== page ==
We've all heard the mantra "cash is king." But a fistful of dollars today deserves the royal treatment more than a wad of cash down the road. We want our companies turning their products into cash -- fast!

The cash conversion cycle
Enter the cash conversion cycle. It tells us how quickly a company turns cash invested in inventory into cash in the bank after collecting credit sales from customers and paying off its suppliers. The faster a company can turn over its inventory, the more efficiently it's managing its assets. There are three components of the cycle, and here's how they operate:

• Days Inventory Outstanding (DIO)
Inventory sitting on store shelves or in stockrooms is not doing the company, or the investor, any good. The number of days the inventory sits there measures how quickly management can get those Speedos off the racks and onto the beaches of Malibu. Obviously, lower numbers are better.
DIO = (average inventory/annual cost of goods sold) * 365 days
• Days Sales Outstanding (DSO)
The company hasn't yet been paid for outstanding sales; they're languishing in accounts receivable. We want our companies to not only make quick sales, but also get paid for them right away. The faster, the better.
DSO = (average accounts receivable/annual sales) * 365 days
• Days Payable Outstanding (DPO)
While we want customers to pay us quickly, we want to take our sweet time paying our bills. By paying suppliers more slowly, our cash available to spend on things we need, like inventory. So we want this number to be higher.
DPO = (average accounts payable/annual cost of goods sold) * 365 days

Putting it all together
With the three pieces of the puzzle calculated, we can figure out how long a company is taking to get paid for the products its customers are buying from inventory, minus the number of days it takes it to pay its suppliers. The cash conversion cycle, or CCC, equals DIO + DSO-DPO.

Anytime you're dealing with Internet-based companies, you'll find that their business models are very light on inventory. That holds true for these search companies, so let's see how they're finding the fastest way to bring home the cash.

Company

DIO

+

DSO

-

DPO

=

CCC

CAPS Rating (out of 5)

Baidu.com (NASDAQ:BIDU)

0.0

+

9.5

-

0.0

=

9.5

***

0.0

+

35.6

-

13.4

=

22.2

**

Yahoo! (NASDAQ:YHOO)

0.0

+

46.3

-

18.4

=

27.9

***

Sohu.com (NASDAQ:SOHU)

0.0

+

70.2

-

11.4

=

58.8

***

Sina (NASDAQ:SINA)

0.0

+

75.7

-

4.7

=

71.0

***

Source: CapitalIQ, a division of Standard & Poor's.

Each week, we look for the top companies in different industries that make fast cash. It seems that the 75,000 participants in the Motley Fool CAPS investor intelligence database haven't rung up much support for these particular firms; almost all rate a middling three stars or less. Of course, this isn't a list of stocks to buy or sell -- just a jumping-off point for further research.

Searching for clues
There are a number of interesting things to be found in this week's list, including three of the search engines' Chinese origins. But that's not really complete. Both Google and Yahoo! also have a Chinese presence, although Baidu.com is far and away the leader there.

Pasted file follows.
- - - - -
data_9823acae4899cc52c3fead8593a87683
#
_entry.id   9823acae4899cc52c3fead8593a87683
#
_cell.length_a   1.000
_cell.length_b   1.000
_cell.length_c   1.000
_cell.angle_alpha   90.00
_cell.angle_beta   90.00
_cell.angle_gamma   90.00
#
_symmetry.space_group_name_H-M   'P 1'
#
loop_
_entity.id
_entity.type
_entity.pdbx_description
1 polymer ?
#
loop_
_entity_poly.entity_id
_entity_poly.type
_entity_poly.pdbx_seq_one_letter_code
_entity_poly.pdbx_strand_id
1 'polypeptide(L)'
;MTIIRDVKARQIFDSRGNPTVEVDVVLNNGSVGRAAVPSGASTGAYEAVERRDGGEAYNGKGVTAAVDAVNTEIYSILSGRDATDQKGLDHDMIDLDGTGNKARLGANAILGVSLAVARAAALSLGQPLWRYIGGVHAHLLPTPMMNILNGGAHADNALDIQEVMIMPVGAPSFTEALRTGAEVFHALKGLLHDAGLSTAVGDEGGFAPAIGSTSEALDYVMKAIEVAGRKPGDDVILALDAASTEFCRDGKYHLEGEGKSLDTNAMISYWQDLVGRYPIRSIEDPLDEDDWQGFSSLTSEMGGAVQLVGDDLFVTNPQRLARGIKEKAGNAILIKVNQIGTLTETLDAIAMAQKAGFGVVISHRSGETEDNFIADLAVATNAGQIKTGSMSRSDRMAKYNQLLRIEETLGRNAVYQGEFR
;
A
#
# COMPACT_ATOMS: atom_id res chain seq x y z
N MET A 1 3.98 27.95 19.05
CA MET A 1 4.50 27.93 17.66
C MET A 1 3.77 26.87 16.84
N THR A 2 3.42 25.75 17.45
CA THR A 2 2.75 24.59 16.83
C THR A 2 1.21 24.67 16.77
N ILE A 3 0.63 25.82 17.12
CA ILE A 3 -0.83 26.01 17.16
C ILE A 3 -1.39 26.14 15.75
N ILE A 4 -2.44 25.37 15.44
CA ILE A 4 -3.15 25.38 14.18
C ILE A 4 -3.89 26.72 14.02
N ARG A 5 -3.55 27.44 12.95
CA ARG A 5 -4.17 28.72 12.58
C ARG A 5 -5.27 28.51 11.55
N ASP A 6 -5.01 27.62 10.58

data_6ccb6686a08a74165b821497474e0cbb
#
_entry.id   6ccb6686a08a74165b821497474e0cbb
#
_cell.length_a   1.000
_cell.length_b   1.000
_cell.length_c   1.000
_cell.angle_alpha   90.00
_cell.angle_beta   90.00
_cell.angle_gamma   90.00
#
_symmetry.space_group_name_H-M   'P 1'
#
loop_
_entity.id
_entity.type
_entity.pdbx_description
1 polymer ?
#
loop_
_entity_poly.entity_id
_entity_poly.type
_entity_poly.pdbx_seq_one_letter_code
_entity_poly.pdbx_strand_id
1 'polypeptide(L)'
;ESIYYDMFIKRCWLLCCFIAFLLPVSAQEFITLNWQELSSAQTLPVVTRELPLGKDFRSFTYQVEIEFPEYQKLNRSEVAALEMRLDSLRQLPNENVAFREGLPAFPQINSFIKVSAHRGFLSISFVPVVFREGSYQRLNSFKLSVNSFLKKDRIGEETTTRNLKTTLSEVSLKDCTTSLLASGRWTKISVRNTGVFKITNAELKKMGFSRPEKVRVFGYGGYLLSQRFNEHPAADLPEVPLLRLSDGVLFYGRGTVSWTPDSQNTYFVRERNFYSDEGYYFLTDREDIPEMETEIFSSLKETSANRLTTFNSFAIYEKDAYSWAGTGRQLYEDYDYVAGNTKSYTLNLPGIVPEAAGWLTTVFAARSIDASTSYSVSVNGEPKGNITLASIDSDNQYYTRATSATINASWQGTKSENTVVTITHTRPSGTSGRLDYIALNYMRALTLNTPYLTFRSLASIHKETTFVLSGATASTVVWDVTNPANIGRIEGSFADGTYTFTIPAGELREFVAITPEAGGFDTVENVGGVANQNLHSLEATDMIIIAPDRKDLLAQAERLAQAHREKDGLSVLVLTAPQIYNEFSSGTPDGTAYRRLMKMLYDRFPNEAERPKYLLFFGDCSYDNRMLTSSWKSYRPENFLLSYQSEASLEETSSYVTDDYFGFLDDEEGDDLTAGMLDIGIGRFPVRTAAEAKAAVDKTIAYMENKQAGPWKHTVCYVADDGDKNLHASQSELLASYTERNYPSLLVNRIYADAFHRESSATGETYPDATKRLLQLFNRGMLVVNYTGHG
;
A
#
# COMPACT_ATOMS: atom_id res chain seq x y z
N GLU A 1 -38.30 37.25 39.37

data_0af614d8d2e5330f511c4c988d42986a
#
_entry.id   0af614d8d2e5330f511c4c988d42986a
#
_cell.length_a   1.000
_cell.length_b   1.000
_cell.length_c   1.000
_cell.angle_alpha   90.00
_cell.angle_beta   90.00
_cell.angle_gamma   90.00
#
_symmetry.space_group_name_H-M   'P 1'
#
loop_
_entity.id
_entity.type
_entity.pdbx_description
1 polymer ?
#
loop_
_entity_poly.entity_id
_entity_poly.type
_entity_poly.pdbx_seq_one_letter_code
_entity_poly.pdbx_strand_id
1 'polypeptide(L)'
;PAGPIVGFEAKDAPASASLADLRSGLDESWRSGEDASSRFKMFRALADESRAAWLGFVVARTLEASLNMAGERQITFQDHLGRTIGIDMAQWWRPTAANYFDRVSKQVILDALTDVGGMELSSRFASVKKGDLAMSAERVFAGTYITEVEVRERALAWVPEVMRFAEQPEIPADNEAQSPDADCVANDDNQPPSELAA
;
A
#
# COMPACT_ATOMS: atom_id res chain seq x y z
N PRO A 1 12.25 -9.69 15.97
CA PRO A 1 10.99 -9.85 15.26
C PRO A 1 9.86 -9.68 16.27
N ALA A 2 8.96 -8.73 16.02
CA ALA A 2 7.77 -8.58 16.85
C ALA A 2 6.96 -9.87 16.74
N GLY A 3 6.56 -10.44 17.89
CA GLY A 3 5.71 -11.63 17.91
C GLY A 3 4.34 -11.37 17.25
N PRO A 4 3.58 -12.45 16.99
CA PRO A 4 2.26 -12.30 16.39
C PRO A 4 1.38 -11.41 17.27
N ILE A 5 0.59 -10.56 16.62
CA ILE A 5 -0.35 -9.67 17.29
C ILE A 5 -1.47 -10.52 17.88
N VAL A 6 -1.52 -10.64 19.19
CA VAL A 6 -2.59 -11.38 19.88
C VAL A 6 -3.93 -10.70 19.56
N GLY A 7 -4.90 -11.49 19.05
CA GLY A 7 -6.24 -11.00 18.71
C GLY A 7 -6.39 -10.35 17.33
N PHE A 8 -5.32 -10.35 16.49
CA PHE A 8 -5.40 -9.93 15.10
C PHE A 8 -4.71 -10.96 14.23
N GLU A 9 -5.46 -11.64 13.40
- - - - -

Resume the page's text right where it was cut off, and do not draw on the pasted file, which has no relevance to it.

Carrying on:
Another thing about Baidu: It doesn't list any accounts payable, so its cash cycle is actually higher than it otherwise would be, since payables outstanding get subtracted in our equation. If that figure were in the teens, as it is for most of its competitors, Baidu.com would be sporting a negative cycle. As we've seen in the past, that points to a powerhouse of a company, one that gets paid upfront before having to shell out any cash of its own.

More than 1,900 investors have cast their votes for Baidu.com, and 83% believe the Motley Fool Rule Breakers recommendation will outperform the market. Some 84% of All-Stars -- CAPS investors who consistently outperform their peers over time -- agree. Top-rated CAPS All-Star TMFBreakerJava, with a 99.45 player rating, admits that he's late to the party, but says he finally understands the demographics underpinning Baidu.com:

I am joining with the party already in full swing. It took me a long time (the stock has doubled twice) to overcome my reticence to buy such an 'expensive' stock. I am a growth investor and should be used to paying for the first derivative, but a certain skepticism for things Chinese has cost me a lot of CAPS points as well as a lot of money. I finally get it: This is the dominant search engine in the world's most populous country with one of the world's fastest growing economies. Translation: They have a license to print money. We should all own a piece of that.

Of course, a number of investors are concerned about high valuations. But in the search for companies that are cashing in, Baidu.com is a leader.

Don't be foiled again
So which company will continue to be the big star of cash creation? Share your picks with us at Motley Fool CAPS! You'll work with thousands of your fellow Foolish investors to uncover the best stocks and convert your money into cash profits. Best of all, it's absolutely free -- get started today!

Baidu.com is a Rule Breakers recommendation, while Sina and Yahoo were selected by Motley Fool Stock Advisor. Grab 30 days of free stock picks with a risk free trial subscription to any of the Fool's investment services.

Fool contributor Rich Duprey does not have a financial position in any of the stocks mentioned in this article. You can see his holdings here. The Motley Fool has a disclosure policy.